Rock Meets Classical, Part 6: Analyzing Discipline
In part 4 of this series, I showed how King Crimson’s music from 1973-1974 was heavily influenced by 20th century European art music composers like Igor Stravinsky and Béla Bartók. That lineup of the band disbanded after 1974, and King Crimson vanished until 1981, when they returned with a new lineup featuring Robert Fripp and Bill Bruford alongside two Americans - guitarist/vocalist Adrian Belew, who had performed with David Bowie, Frank Zappa, and Talking Heads, and bass/Chapman Stick player Tony Levin, who had previously played with Peter Gabriel and Art Garfunkel. Their first album, Discipline (1981), will be the focus of this post.
This new band played a completely different style of music than any previous KC lineup. Progressive rock was replaced by ‘80s New Wave music, which the band used as the inspiration for its textures and vocal styles. The European classical influence was replaced by Balinese Gamelan (which shows in the group’s use of canons/rhythmic cycles and the pentatonic scale, which is roughly equivalent to the Balinese ‘Slendro’) and American Minimalism, especially the music of Steve Reich (which is evident in the group’s use of small diatonic motives and canons). This lineup (and all future KC lineups) made heavy use of polymeters, often in conjunction with canons.
Polymeters are distinct from polyrhythms. Polyrhythms occur when two different rhythmic values are played in the same amount of time, requiring them to be played at two different (but related) tempos - for instance, 2 in the space of 3 (an eighth note triplet against two eighth notes) or 3 in the space of 4 (a quarter note triplet against 4 quarter notes):
3 against 2 (or 2 against 3) is a very common polyrhythm, appearing in all sorts of music. The piano part in "Fake Empire" by The National is a great example of a 4 against 3 polyrhythm, where the left hand is playing in 3 and the right hand is playing in 4.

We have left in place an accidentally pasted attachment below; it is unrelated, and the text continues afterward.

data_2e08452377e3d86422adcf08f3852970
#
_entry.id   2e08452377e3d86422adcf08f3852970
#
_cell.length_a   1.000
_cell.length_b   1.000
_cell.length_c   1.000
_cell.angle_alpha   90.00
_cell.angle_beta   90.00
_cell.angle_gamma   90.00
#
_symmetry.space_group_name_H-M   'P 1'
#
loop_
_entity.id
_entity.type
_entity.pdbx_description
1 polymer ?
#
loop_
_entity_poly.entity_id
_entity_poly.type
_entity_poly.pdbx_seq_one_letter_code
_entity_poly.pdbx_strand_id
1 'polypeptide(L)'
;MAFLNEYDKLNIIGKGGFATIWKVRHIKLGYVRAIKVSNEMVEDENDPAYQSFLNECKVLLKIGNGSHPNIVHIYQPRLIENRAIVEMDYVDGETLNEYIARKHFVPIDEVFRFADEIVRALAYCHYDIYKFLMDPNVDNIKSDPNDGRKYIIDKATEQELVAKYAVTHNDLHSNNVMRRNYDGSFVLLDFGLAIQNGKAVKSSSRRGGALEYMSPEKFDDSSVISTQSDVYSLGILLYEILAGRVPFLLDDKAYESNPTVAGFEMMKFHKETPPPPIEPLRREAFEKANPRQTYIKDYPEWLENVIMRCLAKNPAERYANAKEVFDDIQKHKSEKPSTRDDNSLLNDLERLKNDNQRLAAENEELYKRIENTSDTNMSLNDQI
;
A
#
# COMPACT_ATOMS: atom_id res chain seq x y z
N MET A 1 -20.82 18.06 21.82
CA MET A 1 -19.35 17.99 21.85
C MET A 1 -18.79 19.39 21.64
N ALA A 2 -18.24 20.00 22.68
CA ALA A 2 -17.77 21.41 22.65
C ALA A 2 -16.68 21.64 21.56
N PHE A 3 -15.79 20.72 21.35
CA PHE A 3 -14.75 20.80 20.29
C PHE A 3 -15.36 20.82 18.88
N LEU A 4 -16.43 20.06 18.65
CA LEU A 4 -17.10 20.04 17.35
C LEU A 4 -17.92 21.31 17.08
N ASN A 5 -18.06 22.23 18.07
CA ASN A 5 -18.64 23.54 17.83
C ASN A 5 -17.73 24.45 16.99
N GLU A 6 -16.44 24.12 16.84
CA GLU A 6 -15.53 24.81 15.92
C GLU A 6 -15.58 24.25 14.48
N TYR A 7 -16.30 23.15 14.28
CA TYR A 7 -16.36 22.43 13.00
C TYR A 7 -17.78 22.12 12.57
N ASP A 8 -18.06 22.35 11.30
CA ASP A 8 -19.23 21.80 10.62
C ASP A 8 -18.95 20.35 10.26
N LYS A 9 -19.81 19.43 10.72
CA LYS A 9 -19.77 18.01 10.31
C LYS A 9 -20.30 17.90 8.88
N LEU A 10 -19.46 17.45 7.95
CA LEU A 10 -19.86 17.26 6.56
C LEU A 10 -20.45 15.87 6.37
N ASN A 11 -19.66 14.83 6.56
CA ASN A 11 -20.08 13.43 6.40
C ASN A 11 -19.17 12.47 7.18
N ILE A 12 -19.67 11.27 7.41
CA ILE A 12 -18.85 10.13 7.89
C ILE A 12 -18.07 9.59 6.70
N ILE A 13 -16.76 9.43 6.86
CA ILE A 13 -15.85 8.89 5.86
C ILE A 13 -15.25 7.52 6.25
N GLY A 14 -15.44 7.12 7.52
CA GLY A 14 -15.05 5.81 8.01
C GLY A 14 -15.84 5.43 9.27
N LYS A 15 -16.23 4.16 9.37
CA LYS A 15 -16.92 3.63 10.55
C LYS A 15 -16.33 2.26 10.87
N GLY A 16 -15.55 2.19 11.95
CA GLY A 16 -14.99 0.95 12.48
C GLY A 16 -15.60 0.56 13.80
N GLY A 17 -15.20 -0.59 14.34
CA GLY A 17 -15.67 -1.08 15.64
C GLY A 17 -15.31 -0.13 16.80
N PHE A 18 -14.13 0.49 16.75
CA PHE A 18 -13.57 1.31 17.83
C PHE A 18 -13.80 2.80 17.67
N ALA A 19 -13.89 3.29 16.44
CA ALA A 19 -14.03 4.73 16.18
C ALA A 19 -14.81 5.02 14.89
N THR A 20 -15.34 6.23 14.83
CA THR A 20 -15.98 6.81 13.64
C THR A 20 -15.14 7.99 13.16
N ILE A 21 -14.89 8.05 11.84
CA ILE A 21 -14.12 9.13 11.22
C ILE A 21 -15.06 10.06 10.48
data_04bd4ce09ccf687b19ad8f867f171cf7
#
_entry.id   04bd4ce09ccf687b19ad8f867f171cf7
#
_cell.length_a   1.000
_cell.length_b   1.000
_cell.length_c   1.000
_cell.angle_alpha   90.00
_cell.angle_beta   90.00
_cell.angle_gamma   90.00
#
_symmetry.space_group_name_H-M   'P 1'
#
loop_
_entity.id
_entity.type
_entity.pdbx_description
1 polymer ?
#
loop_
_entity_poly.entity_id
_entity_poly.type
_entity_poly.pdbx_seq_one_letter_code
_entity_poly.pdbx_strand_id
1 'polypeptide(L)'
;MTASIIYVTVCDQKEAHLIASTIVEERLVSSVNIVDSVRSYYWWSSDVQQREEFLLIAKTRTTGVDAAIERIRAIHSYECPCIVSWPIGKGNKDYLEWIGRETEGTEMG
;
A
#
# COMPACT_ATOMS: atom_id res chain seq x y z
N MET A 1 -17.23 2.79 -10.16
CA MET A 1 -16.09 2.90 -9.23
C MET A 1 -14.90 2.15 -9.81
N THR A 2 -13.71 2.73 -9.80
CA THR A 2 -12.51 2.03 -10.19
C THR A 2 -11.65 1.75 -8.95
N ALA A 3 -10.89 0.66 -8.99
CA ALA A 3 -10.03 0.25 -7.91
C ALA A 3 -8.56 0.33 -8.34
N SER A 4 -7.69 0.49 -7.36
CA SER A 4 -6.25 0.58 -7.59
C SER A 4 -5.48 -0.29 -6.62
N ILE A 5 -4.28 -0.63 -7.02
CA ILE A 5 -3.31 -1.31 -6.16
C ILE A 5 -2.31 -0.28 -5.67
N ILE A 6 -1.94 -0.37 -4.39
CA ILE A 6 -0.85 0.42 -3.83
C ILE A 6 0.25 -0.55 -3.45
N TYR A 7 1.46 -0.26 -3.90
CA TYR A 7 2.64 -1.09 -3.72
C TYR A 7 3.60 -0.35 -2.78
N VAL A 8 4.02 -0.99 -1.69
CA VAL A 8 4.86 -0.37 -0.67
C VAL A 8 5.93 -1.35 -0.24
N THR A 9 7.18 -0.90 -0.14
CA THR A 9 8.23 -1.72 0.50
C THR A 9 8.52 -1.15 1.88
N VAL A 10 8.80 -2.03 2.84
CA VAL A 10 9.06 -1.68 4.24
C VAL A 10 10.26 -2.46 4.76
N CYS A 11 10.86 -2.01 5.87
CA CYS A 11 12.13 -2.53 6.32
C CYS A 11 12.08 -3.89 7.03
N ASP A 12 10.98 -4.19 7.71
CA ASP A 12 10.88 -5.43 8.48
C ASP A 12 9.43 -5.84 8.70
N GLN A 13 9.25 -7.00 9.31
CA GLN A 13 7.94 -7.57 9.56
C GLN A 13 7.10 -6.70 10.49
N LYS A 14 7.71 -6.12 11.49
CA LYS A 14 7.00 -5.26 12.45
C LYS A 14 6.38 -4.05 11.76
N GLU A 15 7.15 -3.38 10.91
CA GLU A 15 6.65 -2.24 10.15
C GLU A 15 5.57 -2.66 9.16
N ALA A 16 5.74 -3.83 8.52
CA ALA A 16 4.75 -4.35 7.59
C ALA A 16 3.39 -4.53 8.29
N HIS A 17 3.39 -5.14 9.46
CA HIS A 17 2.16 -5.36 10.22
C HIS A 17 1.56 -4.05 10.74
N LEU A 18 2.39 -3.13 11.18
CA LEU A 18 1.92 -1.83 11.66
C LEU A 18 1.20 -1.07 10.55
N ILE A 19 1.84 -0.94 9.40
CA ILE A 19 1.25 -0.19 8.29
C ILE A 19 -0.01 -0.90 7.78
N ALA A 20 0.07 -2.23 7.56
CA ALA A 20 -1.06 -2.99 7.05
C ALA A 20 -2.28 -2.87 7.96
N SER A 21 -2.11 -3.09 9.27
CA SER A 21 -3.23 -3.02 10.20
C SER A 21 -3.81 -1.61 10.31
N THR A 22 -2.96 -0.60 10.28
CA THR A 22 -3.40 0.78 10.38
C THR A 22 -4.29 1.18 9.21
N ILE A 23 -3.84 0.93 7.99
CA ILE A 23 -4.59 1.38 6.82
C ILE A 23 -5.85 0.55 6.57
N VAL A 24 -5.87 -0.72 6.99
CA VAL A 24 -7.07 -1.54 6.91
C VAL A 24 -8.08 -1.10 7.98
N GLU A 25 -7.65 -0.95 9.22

Polymeters, on the other hand, occur when two different rhythmic values are performed in the same tempo, requiring them to overlap multiple times before the rhythm ‘resolves’, meaning that both patterns end at the same time. This creates a feeling of constantly shifting rhythm - there is small-scale repetition, but the beats never fall in the same place relative to each other until they resolve and the cycle starts over. Polymeters are very common in modern classical music and in the music of bands like King Crimson. The music of Meshuggah is also largely based around polymeters, as the guitars and kick drum frequently play in odd time signatures like 17/16 or 23/16 while the cymbals and snare drum keep a 4/4 pulse - for examples, check out "New Millennium Cyanide Christ" or "Rational Gaze". Instead of resolving their rhythmic cycles, which would take a very, very long time, they cut them short. This isn’t to say that Meshuggah doesn’t also use polyrhythms - much of the drum part in their 21 minute epic ‘I’ is a 3 over 4 polyrhythm.
Musically, Discipline is a very tightly constructed album. Quite a bit of the album’s material is derived from a single five-note motive which I will call the ‘Discipline motive’. The album ends with the title track, a strictly composed piece filled with interlocking guitar parts playing the most basic 5/8 form of the Discipline motive, initially presented in canon over a 17/16 ostinato played by Levin and Bruford with Bruford’s feet keeping a 4/4 pulse. To help you conceptualize the polymeters I just described, here is a video of Bill Bruford breaking down his drum part:
Here is my full transcription of the song, which I'll be referecing for the rest of this post: "Discipline" Score
The Discipline motive is stated by both guitars in its most basic form right at the start of the song, and it serves as the material for the rest of the piece (see m.1). Note that this motive shares a number of similarities with the Larks melodic motive that I introduced in part 4 of this series - in its simplest form, it also consists of 5 straight eighth notes, divided into a group of 3 and a group of 2, and it contains a similar contour, only with all of the intervals moving in the opposite direction (descending instead of ascending). The harmonic language is very different - the Larks motive is octatonic, while the Discipline motive is entirely diatonic - but nonetheless, there is a common thread.
This post will focus on the title track, where this motive is developed quite extensively. I have placed a number of rehearsal marks in the score so you can follow along with my analysis, so make sure you have the score open before proceeding.